Youth plead for a fair go as unemployment hits new high
YOUTH unemployment is skyrocketing on the Southern Downs, where people aged between 15 and 25 years old are twice as likely to be stood-down during the COVID-19 financial crisis.
The “terribly shocking” new figures from the Australian Bureau of Statistics showed young Australians were hardest hit by the downturn, with joblessness rising to 13.8 per cent in April.
Prime Minister Scott Morrison said the difficulty young people faced was “beyond anything they could imagine” and Stanthorpe resident, Emma Carr, agrees.
Miss Carr faces a cold winter, sleeping on the streets, after she was stood down from her hospitality job in March.
She remains “on the books”, hopeful to resume working once business starts back up, but she’s fast running out of time.
The 20-year-old has been couch-surfing after a string of bad luck left her without a stable place to stay, but she must leave within the week.
Share homes were fraught with tension, substance-abuse was rife in her childhood home, and she never received a response regarding her application for government housing assistance.
“If I don’t find anything soon, I’ll probably end up homeless,” she said.
“I’ve slept on the streets a couple of times before, but I’m in Stanthorpe now and it’s really cold here. Normally if I was in that situation I might be able to go to the pub, but even they’re closed with the restrictions.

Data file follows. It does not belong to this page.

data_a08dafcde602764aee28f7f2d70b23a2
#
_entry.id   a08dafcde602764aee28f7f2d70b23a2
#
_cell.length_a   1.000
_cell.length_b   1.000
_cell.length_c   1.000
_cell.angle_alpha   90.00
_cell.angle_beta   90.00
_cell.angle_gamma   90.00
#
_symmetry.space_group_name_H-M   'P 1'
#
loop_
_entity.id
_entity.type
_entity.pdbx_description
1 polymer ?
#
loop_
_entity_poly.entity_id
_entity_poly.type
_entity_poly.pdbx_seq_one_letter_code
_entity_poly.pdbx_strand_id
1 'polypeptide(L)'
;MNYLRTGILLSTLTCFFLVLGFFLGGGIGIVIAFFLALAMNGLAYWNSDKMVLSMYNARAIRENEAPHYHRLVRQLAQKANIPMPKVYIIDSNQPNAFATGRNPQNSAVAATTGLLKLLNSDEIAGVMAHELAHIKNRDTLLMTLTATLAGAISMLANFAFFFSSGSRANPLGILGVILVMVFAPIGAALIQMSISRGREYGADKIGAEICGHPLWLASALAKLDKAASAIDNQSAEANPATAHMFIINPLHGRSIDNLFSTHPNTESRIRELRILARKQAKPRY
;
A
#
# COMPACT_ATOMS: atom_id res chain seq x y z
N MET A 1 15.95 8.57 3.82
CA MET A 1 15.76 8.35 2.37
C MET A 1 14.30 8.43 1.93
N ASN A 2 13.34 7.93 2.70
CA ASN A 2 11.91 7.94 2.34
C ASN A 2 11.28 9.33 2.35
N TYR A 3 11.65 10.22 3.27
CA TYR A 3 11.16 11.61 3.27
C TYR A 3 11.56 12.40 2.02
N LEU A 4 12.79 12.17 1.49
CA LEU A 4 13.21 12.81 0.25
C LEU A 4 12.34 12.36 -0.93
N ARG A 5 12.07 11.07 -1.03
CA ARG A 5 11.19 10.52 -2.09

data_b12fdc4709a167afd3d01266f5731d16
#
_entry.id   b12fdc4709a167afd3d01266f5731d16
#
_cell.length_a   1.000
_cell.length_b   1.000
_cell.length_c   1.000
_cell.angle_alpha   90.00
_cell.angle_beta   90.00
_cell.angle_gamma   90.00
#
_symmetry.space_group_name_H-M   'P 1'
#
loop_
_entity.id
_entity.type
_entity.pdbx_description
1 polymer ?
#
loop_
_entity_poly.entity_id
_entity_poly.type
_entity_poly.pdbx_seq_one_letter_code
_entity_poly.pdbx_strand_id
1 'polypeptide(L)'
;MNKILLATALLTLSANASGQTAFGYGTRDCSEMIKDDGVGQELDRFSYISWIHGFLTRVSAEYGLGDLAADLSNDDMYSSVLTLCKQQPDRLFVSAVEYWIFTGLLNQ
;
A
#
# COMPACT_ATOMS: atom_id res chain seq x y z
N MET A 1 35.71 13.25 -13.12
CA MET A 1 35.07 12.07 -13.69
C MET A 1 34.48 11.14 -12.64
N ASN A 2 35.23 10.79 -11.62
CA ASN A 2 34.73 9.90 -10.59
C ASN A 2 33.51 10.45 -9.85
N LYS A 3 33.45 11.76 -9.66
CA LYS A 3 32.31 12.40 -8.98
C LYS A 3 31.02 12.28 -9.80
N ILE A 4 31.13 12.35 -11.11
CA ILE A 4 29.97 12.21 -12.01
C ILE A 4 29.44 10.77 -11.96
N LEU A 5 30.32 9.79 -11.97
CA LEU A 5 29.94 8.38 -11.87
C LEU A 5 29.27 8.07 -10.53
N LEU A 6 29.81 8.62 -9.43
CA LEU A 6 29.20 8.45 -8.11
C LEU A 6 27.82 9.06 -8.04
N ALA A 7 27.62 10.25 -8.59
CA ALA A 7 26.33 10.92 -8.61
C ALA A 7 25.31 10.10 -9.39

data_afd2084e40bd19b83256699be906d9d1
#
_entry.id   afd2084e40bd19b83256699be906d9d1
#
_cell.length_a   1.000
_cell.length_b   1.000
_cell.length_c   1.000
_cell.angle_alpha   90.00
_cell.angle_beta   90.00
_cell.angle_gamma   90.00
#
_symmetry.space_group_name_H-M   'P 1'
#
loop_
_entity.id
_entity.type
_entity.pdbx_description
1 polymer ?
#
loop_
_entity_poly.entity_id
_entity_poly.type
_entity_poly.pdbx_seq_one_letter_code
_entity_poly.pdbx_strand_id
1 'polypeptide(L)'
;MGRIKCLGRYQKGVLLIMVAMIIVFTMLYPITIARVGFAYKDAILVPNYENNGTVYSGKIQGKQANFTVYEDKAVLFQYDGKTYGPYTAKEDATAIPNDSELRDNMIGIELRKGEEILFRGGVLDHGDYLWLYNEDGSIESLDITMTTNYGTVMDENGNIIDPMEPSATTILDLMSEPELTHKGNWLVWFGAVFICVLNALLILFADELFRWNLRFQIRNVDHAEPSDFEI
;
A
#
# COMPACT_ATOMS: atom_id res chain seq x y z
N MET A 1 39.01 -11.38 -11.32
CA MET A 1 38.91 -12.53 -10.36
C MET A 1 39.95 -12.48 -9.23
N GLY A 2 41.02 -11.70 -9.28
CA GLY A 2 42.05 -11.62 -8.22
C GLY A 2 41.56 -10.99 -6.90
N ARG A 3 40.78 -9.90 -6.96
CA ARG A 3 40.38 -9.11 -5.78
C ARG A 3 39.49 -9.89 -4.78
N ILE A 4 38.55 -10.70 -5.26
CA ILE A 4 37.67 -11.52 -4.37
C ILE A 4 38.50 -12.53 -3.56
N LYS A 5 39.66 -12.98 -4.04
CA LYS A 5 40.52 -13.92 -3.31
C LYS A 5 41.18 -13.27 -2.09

“I just want to be independent, with a place of my own.”
It’s a humble dream for a woman who spent much of her childhood in foster care, “always moving from one house to the next”, but she hopes someone will give her a chance.
Though she may be unemployed now, she has post-secondary qualifications in hospitality, tourism and child support and hopes to one day help others in the foster care system.
A social media appeal for a cheap rental drew attention from dozens of residents, some of whom may offer a solution.
“I don’t want anything for free, I have to pay my way,” she said.
“But I want to find something in Warwick, and I don’t have a job, and I don’t have references, so it’s hard.
“I’ve applied for a few places, but I haven’t heard anything back yet.”
Miss Carr said she knows she is far from alone in her struggle.
“To be honest, I think it’s a common experience here and it is very difficult for younger people my age,” she said.
“Young people just need more of a chance.
“I won’t give up.”